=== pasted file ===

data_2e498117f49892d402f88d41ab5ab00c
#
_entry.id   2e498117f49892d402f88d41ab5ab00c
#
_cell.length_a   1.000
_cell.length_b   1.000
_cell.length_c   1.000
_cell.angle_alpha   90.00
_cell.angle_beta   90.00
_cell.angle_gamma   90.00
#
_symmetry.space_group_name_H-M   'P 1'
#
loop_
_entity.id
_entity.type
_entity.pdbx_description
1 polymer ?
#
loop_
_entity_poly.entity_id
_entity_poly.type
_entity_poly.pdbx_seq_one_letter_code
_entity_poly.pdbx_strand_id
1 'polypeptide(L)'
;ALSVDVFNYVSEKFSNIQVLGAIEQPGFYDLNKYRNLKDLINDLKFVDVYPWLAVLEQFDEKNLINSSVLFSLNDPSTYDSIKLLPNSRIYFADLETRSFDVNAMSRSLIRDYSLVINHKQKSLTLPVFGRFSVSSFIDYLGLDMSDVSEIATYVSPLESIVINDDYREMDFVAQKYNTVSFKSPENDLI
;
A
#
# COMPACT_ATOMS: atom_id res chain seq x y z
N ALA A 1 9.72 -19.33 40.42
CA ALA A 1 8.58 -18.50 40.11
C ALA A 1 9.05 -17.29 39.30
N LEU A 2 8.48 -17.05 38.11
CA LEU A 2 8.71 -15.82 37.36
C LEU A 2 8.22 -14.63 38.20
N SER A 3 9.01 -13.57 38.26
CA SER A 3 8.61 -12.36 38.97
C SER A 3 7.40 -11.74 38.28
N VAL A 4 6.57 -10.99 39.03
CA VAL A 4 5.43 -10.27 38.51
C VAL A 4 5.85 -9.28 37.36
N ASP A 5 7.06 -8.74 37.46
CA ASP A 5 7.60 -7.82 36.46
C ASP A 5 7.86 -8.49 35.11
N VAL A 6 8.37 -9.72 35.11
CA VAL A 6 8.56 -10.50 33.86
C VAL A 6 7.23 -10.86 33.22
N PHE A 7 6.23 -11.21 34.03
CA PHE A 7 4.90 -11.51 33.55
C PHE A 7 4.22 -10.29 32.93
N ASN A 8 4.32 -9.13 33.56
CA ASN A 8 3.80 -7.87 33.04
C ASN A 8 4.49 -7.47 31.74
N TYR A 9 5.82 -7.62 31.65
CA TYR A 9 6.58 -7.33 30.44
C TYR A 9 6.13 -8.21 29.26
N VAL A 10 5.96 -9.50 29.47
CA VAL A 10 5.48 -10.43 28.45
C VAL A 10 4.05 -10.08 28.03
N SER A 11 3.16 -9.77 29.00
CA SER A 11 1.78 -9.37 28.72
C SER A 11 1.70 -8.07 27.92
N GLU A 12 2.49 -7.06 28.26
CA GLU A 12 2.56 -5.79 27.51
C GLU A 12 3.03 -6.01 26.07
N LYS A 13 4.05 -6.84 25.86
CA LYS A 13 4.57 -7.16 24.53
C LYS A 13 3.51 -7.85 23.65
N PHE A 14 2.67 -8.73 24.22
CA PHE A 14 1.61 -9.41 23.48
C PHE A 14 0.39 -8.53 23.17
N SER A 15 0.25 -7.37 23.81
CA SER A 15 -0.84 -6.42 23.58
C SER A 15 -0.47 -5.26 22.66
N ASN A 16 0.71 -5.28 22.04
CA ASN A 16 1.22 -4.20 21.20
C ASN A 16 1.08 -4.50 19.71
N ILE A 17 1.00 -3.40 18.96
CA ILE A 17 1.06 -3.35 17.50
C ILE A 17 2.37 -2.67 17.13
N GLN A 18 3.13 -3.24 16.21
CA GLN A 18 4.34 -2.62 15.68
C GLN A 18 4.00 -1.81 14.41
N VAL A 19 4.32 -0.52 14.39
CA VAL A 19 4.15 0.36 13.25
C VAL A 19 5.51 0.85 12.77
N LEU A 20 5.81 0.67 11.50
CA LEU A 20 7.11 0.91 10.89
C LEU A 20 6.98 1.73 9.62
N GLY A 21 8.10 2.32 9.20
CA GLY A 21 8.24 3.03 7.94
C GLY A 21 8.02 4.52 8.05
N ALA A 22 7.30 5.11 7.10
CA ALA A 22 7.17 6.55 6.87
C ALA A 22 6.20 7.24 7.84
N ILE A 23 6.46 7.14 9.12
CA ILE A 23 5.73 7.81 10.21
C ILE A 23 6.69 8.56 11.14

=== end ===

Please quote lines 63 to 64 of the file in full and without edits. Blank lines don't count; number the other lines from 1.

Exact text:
C SER A 11 1.70 -8.07 27.92
N GLU A 12 2.49 -7.06 28.26